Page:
The union published 98 publications,[1] including books, brochures, proclamations, posters, postcards.[10] From 1928, the union published magazine Mūsų Vilnius (Our Vilnius). It was published monthly (1928–1929), every ten days (1931–1933), or twice a month (1930, 1934–1938). Its circulation grew from 8,000 copies in 1931[20] to 72,000 copies in 1937.[10] Its editors were Vincas Uždavinys [lt], Antanas Juška, Petras Babickas. The magazine had up to 40 pages and reported on the conditions of Lithuanians in Vilnius Region as well as other ethnic minorities, primarily Belarusians and Ukrainians, in Poland. The magazine also published poems, theater plays, announcements and reports on the union's activities, caricatures, historical essays, and articles on current political events.[5] The magazine was richly illustrated with images of Vilnius (many by Jan Bułhak), daily lives of Lithuanians in Vilnius Region, views of Grodno, Wigry, Sejny, or Augustów.[4][5]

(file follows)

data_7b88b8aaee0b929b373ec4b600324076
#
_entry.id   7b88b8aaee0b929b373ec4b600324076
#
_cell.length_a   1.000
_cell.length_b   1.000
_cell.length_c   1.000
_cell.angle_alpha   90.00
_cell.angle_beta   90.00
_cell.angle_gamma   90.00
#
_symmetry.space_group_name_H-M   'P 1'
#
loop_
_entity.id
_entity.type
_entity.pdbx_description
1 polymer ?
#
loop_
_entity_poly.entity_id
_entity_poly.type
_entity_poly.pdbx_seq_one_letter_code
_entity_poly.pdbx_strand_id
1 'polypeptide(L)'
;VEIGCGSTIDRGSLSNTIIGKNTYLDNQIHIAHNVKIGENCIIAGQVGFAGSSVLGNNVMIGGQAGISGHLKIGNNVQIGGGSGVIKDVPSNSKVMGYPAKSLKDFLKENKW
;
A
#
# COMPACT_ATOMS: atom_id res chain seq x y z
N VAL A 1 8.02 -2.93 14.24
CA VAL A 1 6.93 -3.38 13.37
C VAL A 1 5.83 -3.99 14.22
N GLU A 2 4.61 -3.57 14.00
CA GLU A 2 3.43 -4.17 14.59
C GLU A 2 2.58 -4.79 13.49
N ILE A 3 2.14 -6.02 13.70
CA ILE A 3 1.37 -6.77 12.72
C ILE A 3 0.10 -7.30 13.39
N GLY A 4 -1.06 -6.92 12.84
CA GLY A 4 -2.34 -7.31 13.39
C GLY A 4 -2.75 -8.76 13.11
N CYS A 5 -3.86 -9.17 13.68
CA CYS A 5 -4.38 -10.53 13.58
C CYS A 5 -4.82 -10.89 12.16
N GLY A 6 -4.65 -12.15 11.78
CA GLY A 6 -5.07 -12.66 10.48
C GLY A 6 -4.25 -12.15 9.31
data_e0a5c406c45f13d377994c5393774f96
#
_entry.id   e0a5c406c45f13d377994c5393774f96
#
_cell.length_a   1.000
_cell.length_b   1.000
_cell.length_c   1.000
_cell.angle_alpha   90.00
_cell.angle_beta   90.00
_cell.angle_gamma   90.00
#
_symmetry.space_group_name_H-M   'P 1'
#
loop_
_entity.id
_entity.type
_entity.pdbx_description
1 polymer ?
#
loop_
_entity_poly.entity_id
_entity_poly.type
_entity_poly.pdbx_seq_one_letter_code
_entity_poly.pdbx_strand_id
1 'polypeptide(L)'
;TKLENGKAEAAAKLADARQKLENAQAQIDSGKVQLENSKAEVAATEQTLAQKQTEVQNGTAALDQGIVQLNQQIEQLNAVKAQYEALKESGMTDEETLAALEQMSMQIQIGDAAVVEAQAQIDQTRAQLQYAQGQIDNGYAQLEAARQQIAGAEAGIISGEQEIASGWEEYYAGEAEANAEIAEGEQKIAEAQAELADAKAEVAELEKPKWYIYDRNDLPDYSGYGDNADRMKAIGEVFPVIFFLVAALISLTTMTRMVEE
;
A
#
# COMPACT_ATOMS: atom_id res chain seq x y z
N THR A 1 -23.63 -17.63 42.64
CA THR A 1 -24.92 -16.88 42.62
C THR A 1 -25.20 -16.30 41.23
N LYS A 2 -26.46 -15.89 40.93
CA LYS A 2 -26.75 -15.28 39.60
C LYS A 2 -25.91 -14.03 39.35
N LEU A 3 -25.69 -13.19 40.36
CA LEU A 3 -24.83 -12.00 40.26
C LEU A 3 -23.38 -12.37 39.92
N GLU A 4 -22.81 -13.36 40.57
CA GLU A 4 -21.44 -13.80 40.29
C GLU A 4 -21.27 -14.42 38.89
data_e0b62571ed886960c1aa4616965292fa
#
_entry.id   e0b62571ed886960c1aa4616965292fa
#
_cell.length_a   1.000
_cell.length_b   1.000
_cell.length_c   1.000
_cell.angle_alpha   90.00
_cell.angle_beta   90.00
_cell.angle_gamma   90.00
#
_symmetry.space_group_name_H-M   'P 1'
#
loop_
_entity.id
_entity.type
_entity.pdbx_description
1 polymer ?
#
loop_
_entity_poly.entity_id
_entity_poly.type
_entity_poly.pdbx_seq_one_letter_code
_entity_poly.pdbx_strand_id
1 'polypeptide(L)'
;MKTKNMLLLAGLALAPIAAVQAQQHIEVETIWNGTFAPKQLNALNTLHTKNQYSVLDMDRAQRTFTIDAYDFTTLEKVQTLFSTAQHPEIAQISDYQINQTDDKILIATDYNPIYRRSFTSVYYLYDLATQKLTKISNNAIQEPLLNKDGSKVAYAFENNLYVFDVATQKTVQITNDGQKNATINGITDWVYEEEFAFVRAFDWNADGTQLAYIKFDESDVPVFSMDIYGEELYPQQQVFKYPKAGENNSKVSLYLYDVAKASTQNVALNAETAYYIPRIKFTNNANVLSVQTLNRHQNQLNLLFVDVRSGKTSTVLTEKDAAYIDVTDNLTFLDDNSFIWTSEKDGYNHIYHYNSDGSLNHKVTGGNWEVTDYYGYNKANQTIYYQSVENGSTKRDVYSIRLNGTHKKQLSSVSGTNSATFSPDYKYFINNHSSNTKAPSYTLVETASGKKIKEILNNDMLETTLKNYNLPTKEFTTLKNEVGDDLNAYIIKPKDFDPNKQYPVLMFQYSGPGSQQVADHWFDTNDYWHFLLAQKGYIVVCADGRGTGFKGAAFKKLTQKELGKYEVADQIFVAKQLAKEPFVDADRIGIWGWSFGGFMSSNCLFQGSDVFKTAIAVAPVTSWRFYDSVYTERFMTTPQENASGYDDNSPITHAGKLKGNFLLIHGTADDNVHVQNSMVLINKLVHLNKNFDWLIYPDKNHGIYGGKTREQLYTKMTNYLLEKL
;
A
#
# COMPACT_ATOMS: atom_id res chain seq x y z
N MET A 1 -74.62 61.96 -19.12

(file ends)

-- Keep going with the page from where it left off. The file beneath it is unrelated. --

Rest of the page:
The union organized local chapters in towns and villages across Lithuania. The number of chapters steadily grew from 6 in 1925 and 48 in 1927 to 141 in 1928.[7] In early 1933, the union had 358 chapters, including 57 chapters attached to organizations.[11] In 1937, it had 612 chapters in Lithuania and 60 chapters abroad (mostly United States but also in Scotland, France, Argentina, Brazil).[1][16] Chapters in the United States were organized after chairman Biržiška toured various communities of Lithuanian Americans in spring 1931.[21] The union established the Women's Section in 1932 (chaired by Jadvyga Tūbelienė, wife of the long-time prime minister Juozas Tūbelis) and the Jewish Section next year.[5] In October 1931, the union established Vilnius Iron Fund (Vilniaus geležinis fondas) to raise money to support Lithuanian schools and societies active in the region.[14] For example, in 1934, when farmers in Vilnius Region had a poor harvest, the union organized relief efforts and urged Lithuanians to donate one of their weekly meals to the starving Lithuanians in Vilnius.[3] To raise money, supporters were issued Vilnius Passports to which they glued stamps purchased from the fund. Schoolchildren competed who could collect more stamps – an idea that Biržiška brought back from the United States.[5][17] There were about 600,000 such passports issued.[10] The first two passports were issued to the President and the Prime Minister.[5] In January 1937, the union established Vilnius Institute.[14] Its rector was Mykolas Biržiška and it was intended to study Vilnius Region, its history, language, customs, etc., but it was essentially inactive.[22]